Two screens become one – Jack Dorsey on more sports deals

Jack Dorsey. Credit: Asa Mathat.

Twitter's deal with the NFL to stream 10 games could be a turning point in the platform's growth, and since the announcement other sporting codes want to replicate it, Twitter Founder Jack Dorsey tells AdNews.

It is believed Twitter beat Facebook, Amazon and Verizon for the $10 million digital rights to show live NFL game footage on Thursday night - a first for a social media platform.

Speaking to AdNews on his first trip to Australia, Dorsey says the deal is an “evolution” for Twitter because people have spent the past 10 years tweeting about sport as they watched it live, but now they can do both in one space, on the one screen.

Dorsey explained that since the deal was revealed, other sporting codes have enquired about working with the social network in a similar way.

“The NFL is interesting because it's such an influencer, so as soon as we announced that deal, pretty much every league in the world asked us to do something similar,” he says.

“[The sports administrators said] we know people are tweeting about our games, they love it and we want to amplify that even more and provide an even better experience around it for our fans, and get them to connect with each other and get them to connect with us more directly.”

Dorsey came back on board as Twitter's CEO six months ago, and since then the company has been shouting the mantra “Jack's Back”. Since coming back to the top job he cemented a vision for the business, which sees it focus on what it's best at - being live and real-time.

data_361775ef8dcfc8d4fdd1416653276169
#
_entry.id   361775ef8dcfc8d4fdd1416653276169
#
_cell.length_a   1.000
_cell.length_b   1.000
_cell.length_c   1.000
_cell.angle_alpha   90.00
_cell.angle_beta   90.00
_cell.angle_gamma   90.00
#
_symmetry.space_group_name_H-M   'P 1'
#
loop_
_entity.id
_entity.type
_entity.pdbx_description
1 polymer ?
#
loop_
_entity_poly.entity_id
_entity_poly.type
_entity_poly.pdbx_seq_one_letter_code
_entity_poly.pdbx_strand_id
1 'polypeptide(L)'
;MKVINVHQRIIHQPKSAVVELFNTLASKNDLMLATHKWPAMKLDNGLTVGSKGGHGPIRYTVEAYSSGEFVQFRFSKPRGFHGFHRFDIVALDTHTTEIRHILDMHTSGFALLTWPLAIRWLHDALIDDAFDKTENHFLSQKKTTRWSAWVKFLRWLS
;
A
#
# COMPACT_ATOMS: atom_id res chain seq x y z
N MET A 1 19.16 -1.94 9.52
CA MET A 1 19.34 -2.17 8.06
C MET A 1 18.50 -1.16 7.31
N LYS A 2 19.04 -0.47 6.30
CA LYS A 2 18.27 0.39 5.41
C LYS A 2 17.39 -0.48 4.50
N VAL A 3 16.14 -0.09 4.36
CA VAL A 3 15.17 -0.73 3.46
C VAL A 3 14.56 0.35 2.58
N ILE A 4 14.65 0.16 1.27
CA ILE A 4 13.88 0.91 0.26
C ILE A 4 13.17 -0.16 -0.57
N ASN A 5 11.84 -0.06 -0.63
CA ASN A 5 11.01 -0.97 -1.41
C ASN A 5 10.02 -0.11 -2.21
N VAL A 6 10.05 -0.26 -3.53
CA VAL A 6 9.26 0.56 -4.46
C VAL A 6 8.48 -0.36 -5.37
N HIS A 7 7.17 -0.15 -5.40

“The reason we're going to get it right this time and continue to build strength is because we're going to continue to focus on what Twitter is great at, and that is live events and live experiences,” he says.

“Twitter is not the contact book or the address book that I bring from my phone, it's the people that I meet who are aligned around a a topic. Whether it's about a rugby match, a protest or a national event or a crisis, you see all these interesting people that you connect with and you meet, and you want to follow beyond the event,” he added.

Dorsey was in Australia to talk about Square, the payments business he launched when he left Twitter the first time. He says that the fin-tech industry in Australia is quite mature, but what Square can offer this market is cohesion between collecting payments and how a business is run.

You can catch AdNew's full Q&A with the Twitter CEO and Founder in the latest issue of AdNews (15 April), you can get in print, on iPad, or digitally here.

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